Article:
This is a re-post of an article I originally wrote in June, 2010. Even almost three years later, it still represents the mindset of a lot of musicians looking to succeed in the music business.
“How do I find a music manager?” “How do I find a booking agent?” “I just need to find someone to get my music to the next level.” I’ve heard these questions and statements before. And fifteen or so years ago, I sounded exactly like this. As it turns out, I wound up on the industry side of the fence and traded in the crowded smelly van for a record company desk job, but I do have some answers for you. If you showed up here via Google search chances are you won’t like what I am going to tell you, but I implore you to keep reading.
Let’s start at the very beginning: Do you have anything to manage?
I know – sounds like a stupid question … but is it? I’m not asking you if you have lots of work that you could use help with, nor am I making light of the pure volume of work that is the creation of both recorded and live music. What I am asking you is, do you have something ready to bring to market that needs managing … or are you still building out your product?
There is no shame (I’ll repeat it again, NO SHAME) in being in the developmental phases of your career. We live in an instant-gratification kind of world, which is why when I write articles like this I know statistically that a majority of people won’t have made it this far because they were looking for a “get famous now” button. Take your time and develop your product; this will help you rise above the MILLIONS of other people who went out to guitar center purchased their first instrument and recording gear and had the first song they ever wrote up on MySpace the next day, hoping for some kind of miracle that won’t ever come.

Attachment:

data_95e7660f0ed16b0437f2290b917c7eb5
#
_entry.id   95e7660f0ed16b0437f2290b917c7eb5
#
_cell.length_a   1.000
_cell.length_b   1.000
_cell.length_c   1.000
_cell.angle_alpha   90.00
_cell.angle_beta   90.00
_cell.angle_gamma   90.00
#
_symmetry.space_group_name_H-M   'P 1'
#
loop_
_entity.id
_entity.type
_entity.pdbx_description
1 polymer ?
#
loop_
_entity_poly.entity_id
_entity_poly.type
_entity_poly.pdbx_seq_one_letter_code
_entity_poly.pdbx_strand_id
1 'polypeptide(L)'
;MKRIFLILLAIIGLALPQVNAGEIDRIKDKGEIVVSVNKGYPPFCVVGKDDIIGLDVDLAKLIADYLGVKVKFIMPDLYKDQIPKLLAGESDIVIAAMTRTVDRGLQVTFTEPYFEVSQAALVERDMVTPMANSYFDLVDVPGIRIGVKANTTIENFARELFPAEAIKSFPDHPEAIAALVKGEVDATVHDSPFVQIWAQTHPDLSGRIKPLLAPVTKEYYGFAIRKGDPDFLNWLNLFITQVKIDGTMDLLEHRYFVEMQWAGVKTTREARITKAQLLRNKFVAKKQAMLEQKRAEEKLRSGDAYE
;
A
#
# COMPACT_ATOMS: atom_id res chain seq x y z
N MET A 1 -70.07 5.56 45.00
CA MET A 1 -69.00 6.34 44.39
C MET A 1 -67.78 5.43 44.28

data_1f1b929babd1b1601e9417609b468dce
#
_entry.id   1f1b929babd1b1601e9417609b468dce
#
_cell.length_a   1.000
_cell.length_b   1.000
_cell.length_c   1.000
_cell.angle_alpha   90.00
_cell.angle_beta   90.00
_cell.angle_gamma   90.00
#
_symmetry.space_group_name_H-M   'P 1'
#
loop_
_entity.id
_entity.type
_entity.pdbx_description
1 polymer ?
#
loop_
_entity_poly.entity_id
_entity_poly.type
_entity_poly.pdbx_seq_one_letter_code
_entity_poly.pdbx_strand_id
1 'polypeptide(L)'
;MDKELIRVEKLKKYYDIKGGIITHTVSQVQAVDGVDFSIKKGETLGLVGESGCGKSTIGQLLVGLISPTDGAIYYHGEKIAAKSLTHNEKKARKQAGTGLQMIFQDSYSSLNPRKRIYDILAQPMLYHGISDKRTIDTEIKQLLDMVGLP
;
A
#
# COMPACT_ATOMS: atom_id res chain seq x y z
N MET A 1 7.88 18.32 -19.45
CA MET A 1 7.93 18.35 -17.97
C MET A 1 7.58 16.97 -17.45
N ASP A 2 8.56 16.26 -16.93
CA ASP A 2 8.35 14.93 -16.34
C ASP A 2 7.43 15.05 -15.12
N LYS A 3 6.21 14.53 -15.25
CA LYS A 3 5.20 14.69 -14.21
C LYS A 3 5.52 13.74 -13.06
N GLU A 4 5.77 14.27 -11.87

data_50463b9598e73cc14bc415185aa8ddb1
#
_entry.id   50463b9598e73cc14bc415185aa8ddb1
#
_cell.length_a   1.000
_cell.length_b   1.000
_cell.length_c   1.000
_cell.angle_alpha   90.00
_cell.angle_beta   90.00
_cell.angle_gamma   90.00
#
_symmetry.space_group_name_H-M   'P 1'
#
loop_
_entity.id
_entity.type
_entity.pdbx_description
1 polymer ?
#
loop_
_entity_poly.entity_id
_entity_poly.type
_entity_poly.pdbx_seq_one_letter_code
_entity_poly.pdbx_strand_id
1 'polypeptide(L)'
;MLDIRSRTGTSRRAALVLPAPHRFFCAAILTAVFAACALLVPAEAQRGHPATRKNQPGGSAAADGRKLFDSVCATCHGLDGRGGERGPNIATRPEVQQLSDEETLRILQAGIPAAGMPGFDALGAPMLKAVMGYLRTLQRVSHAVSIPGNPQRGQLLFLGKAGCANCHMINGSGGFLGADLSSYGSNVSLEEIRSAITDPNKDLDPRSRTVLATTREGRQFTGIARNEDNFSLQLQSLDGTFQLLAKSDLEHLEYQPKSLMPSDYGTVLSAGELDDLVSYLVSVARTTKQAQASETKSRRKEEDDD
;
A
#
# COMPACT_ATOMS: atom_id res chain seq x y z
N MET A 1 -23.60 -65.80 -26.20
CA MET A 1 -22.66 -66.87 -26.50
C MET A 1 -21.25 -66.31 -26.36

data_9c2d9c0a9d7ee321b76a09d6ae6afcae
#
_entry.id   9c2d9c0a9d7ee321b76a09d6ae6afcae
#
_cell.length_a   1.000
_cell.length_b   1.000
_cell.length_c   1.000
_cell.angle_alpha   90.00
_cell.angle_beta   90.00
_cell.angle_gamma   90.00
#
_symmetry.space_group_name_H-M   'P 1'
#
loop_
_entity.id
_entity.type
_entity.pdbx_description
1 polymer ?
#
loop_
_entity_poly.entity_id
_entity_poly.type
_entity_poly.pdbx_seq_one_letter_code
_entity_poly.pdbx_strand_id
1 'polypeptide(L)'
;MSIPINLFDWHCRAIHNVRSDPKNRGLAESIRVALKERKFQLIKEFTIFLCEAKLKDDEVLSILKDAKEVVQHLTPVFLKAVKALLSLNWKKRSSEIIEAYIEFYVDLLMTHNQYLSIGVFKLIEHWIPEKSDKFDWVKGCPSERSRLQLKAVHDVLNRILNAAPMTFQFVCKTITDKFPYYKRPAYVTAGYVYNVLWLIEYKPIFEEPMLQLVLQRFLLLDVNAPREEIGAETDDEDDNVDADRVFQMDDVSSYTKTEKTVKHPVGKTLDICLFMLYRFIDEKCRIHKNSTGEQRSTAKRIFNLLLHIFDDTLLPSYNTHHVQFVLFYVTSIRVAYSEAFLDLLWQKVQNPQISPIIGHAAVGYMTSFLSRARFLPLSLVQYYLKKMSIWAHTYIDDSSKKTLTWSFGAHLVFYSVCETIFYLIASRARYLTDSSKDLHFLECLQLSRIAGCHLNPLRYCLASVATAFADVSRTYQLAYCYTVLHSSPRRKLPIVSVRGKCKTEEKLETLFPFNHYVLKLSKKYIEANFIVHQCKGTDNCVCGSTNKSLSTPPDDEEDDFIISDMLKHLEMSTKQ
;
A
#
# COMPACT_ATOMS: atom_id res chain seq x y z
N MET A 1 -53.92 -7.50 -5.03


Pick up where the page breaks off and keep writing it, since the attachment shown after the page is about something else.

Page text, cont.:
Back to management: Let’s talk about what you should have together before even considering approaching someone to invest in your career. *** Notice I said, “invest,” because, whether or not they spend a dime on you, management is an enormous expenditure of someone’s time.***
Before approaching anyone to manage you, you need to have most of these items together:
- No apology recordings of your music
- Professional looking photos of you or your group
- A basic, findable website (custom URL) you can update yourself
- A Mailing list and a place where people can sign up on said list
- A social network presence (Twitter, Facebook, MySpace, YouTube)
- Live performance footage (preferably in front of a crowd)
- A well-written bio highlighting your accomplishments
These are the building blocks and the marketing materials you will use over and over and over again. There are no words, no email sales pitch and probably not even naked photos of an executive in compromising positions that will get you taken more seriously than having the items above in place. Many of these items can get pricey, so do your homework and shop around if you feel that any of these items are best done by work for hire. Having these materials will get your more gigs, get you taken more seriously by your peers and potential fans and ultimately (if you have a product people want) will help you build a business in music.
“Okay – wait – isn’t this super basic? Does he think we are idiots?”
No, absolutely not. But I can tell you that statistically aspiring musicians are looking at the wrong things to get ahead. Check out what people search for online for music related terms according to a Google AdWords query in April 2013.
Term: “Get My Music Heard Online”
Global Monthly Searches: 58
Term: “Get more people to my shows”
Global Monthly Searches: 28
Term: “Make a Living In Music”
Global Monthly Searches: 800
Term: “Marketing My Music”
Global Monthly Searches: 140
Term: “Get a Music Manager”
Global Monthly Searches: 1,900
Term: “How to Get A Record Deal”
Global Monthly Searches: 9,900
Draw your own conclusions, but I think too many people are looking for a shortcut to fame that — barring an act of God or Justin Bieber — just doesn’t exist.
I will be back with the subsequent portion(s) of this increasingly poorly-named article early next week and I will actually get up to the part where you approach someone, and what you should discuss.
In the meantime, do a search under “manager” in the search bar at the top right of the blog to find lots of fun interviews with very experienced music managers.
…Or continue to part 2 now.